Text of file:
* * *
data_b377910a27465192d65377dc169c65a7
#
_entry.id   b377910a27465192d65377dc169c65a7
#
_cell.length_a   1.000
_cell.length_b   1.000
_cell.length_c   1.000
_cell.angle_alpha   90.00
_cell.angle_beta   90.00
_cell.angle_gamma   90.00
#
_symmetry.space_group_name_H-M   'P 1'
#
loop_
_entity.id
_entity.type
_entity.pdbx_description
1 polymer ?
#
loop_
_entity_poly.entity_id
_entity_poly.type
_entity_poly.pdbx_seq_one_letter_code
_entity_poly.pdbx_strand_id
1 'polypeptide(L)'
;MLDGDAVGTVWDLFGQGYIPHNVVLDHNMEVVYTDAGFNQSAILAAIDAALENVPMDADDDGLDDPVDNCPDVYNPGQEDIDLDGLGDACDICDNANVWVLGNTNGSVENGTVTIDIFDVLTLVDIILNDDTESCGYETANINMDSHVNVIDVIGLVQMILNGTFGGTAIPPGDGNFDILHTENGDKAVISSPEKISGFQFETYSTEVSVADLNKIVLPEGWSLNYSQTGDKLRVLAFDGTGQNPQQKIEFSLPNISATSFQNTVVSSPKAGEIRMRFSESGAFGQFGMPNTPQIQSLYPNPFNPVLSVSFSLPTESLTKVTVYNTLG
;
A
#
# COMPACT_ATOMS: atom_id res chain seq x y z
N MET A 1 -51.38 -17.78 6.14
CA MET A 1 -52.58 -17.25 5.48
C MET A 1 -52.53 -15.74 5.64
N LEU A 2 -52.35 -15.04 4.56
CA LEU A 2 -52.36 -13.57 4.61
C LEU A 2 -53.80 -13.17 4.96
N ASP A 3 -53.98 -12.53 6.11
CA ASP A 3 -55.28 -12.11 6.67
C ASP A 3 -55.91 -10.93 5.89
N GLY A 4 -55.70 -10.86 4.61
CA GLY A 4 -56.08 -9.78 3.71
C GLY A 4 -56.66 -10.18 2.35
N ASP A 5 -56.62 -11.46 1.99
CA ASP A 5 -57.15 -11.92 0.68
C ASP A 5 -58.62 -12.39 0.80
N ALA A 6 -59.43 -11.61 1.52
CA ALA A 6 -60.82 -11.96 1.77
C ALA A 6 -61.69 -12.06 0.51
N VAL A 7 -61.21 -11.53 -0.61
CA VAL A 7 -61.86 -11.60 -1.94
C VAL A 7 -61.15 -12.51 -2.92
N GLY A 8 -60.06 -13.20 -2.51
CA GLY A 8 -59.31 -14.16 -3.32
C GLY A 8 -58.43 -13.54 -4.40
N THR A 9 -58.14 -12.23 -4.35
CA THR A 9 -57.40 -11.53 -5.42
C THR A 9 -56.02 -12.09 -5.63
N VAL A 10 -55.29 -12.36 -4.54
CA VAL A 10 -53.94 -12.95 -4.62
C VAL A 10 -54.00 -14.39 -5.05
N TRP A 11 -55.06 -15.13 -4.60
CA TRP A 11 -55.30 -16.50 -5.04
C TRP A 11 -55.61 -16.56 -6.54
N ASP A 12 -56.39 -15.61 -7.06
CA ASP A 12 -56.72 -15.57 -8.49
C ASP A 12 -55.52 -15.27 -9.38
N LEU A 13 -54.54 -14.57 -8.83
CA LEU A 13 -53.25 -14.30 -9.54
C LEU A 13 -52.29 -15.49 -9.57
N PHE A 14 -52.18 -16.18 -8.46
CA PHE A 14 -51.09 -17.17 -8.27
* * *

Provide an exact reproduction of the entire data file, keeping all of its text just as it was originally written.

data_b377910a27465192d65377dc169c65a7
#
_entry.id   b377910a27465192d65377dc169c65a7
#
_cell.length_a   1.000
_cell.length_b   1.000
_cell.length_c   1.000
_cell.angle_alpha   90.00
_cell.angle_beta   90.00
_cell.angle_gamma   90.00
#
_symmetry.space_group_name_H-M   'P 1'
#
loop_
_entity.id
_entity.type
_entity.pdbx_description
1 polymer ?
#
loop_
_entity_poly.entity_id
_entity_poly.type
_entity_poly.pdbx_seq_one_letter_code
_entity_poly.pdbx_strand_id
1 'polypeptide(L)'
;MLDGDAVGTVWDLFGQGYIPHNVVLDHNMEVVYTDAGFNQSAILAAIDAALENVPMDADDDGLDDPVDNCPDVYNPGQEDIDLDGLGDACDICDNANVWVLGNTNGSVENGTVTIDIFDVLTLVDIILNDDTESCGYETANINMDSHVNVIDVIGLVQMILNGTFGGTAIPPGDGNFDILHTENGDKAVISSPEKISGFQFETYSTEVSVADLNKIVLPEGWSLNYSQTGDKLRVLAFDGTGQNPQQKIEFSLPNISATSFQNTVVSSPKAGEIRMRFSESGAFGQFGMPNTPQIQSLYPNPFNPVLSVSFSLPTESLTKVTVYNTLG
;
A
#
# COMPACT_ATOMS: atom_id res chain seq x y z
N MET A 1 -51.38 -17.78 6.14
CA MET A 1 -52.58 -17.25 5.48
C MET A 1 -52.53 -15.74 5.64
N LEU A 2 -52.35 -15.04 4.56
CA LEU A 2 -52.36 -13.57 4.61
C LEU A 2 -53.80 -13.17 4.96
N ASP A 3 -53.98 -12.53 6.11
CA ASP A 3 -55.28 -12.11 6.67
C ASP A 3 -55.91 -10.93 5.89
N GLY A 4 -55.70 -10.86 4.61
CA GLY A 4 -56.08 -9.78 3.71
C GLY A 4 -56.66 -10.18 2.35
N ASP A 5 -56.62 -11.46 1.99
CA ASP A 5 -57.15 -11.92 0.68
C ASP A 5 -58.62 -12.39 0.80
N ALA A 6 -59.43 -11.61 1.52
CA ALA A 6 -60.82 -11.96 1.77
C ALA A 6 -61.69 -12.06 0.51
N VAL A 7 -61.21 -11.53 -0.61
CA VAL A 7 -61.86 -11.60 -1.94
C VAL A 7 -61.15 -12.51 -2.92
N GLY A 8 -60.06 -13.20 -2.51
CA GLY A 8 -59.31 -14.16 -3.32
C GLY A 8 -58.43 -13.54 -4.40
N THR A 9 -58.14 -12.23 -4.35
CA THR A 9 -57.40 -11.53 -5.42
C THR A 9 -56.02 -12.09 -5.63
N VAL A 10 -55.29 -12.36 -4.54
CA VAL A 10 -53.94 -12.95 -4.62
C VAL A 10 -54.00 -14.39 -5.05
N TRP A 11 -55.06 -15.13 -4.60
CA TRP A 11 -55.30 -16.50 -5.04
C TRP A 11 -55.61 -16.56 -6.54
N ASP A 12 -56.39 -15.61 -7.06
CA ASP A 12 -56.72 -15.57 -8.49
C ASP A 12 -55.52 -15.27 -9.38
N LEU A 13 -54.54 -14.57 -8.83
CA LEU A 13 -53.25 -14.30 -9.54
C LEU A 13 -52.29 -15.49 -9.57
N PHE A 14 -52.18 -16.18 -8.46
CA PHE A 14 -51.09 -17.17 -8.27